Despite Governor Chris Christie’s pronouncement that last night’s Republican debate was an intelligent discussion of ideas and policies, those watching at home witnessed a free-wheeling forum full of zingers that touched on some hot-button issues without actually taking a dive into any of them.
Add to that the fact that many of the candidates shouted over each other and ran roughshod over the moderators and it’s no wonder that the so-called highlights included statements such as Jeb Bush’s “I’ll give them a warm kiss.”
A couple of declarations stood out among the quips and jabs. When asked how he would address the gender wage gap, Senator Ted Cruz told a story about his mother’s brief stint as a single mom, as well as the numerous single mothers in his extended family. Then he offered:
Hillary Clinton and Bernie Sanders and all the Democrats talking about wanting to address the plight of working women, not a one of them mentioned the fact that under Barack Obama, 3.7 million women have entered poverty. Not a one of them mentioned the fact that under Barack Obama and the big government economy, the median wage for women has dropped $733. The truth of the matter is, big government benefits the wealthy, it benefits the lobbyists, it benefits the giant corporations. And the people who are getting hammered are small businesses, it’s single moms, it’s Hispanics.
Carly Fiorina piled on, adding:
It is the height of hypocrisy for Mrs. Clinton to talk about being the first woman president when every single policy she espouses, and every single policy of President Obama has been demonstrably bad for women. Ninety-two percent of the jobs lost during Barack Obama’s first term belonged to women.
Those numbers may be large and surprising. But while accurate, they don’t really tell the whole story.
The wage gap is as complex as it is persistent. Although we always hear the 77 cents to a dollar ratio, as Senator Cruz pointed out, Hispanics get an even worse deal. Recent estimates reveal that white women only earn 77 cents for every dollar paid to men, while African-American women earn only 64 cents and Latina women earn only 55 cents for each dollar.
Cruz’s argument that more women have fallen into poverty, thereby affecting the median wage also needs a bit of untangling.
According to historical data from the U.S. Census, the poverty rate has been rising since 1972 for people of both genders and all races. Between 2000 and 2014 (both Bush and Obama administrations) the number of female heads of households living below the poverty line has risen and fallen, and risen and fallen again. In the first year of the Bush administration, the number of single women heading households living in poverty was 28.6% and rose to 31.4% when he left office. Obama’s tenure so far logged a high of 34.2% in 2011 and fell to last year’s 33.1%.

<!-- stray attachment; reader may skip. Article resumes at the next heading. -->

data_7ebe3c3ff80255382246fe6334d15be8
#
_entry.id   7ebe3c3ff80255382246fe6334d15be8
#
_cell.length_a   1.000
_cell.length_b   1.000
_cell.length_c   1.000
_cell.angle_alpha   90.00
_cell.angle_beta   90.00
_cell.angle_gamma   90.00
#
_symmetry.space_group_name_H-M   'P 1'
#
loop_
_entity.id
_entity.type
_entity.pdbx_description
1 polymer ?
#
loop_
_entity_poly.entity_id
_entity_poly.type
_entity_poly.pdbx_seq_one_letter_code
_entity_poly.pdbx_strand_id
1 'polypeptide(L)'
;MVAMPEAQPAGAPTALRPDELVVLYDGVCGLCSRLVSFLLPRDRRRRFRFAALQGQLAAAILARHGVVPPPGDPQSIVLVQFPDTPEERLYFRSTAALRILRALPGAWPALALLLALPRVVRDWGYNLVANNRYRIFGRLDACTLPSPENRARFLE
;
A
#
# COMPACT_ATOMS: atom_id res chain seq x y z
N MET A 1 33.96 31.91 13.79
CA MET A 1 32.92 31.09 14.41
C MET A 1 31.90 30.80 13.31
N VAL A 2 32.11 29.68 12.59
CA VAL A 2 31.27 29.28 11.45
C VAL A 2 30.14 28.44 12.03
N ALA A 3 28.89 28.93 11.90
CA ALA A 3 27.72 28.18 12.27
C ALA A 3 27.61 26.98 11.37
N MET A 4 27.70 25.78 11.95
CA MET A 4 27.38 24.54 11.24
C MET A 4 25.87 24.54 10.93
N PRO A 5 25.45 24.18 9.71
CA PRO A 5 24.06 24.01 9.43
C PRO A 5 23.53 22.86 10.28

As for Fiorina’s accusation, President Obama signed the Lilly Ledbetter Fair Pay Act in January 29, 2009, shortly after his inauguration. The act was supported by numerous women’s organizations–hardly grounds to call the move “demonstrably bad for women.”
Likewise, Fiorina’s comment about the 92% of jobs lost were held by women doesn’t hold up under closer inspection. Fiorina likely cribbed this number from Mitt Romney’s campaign in 2012. Back then, PolitiFact’s analysts found the statement to be false.
The latest data from the Bureau of Labor Statistics shows that 66.9 million women were employed in the U.S. when Obama took office in January 2009. That number rose to 67.1 million by the beginning of his second term in 2013.
According to the New York Times:
Overall employment similarly rose slightly, from 142.15 million to 143.32 million, meaning the pattern of employment among women in Obama’s first term was similar to the pattern among men.
That said, the unemployment rate among both groups was higher at the end of his first term than the beginning, with the jobless rate among women rising to 7.8% in January 2013 from 7% in January 2009, reflecting a growing population.
Public speaking, especially in a debate forum, is a tough environment for even the most practiced and confident individual. Cruz tried to take the relatable route, calling on his personal experience with a single mother and being Hispanic.
For her part, Fiorina has shown that she doesn’t flinch when criticized, and can think on her feet. She has also mastered her delivery of facts and numbers no doubt in the crucible of board meetings and earnings calls.
Among the important tools for any public speaker, Fiorina often draws on practice, a good hook, and the ability to offer her audience the one-two punch of roadblock and solution. It almost doesn’t matter what number she uses, by then she sounds like she’s completely in command.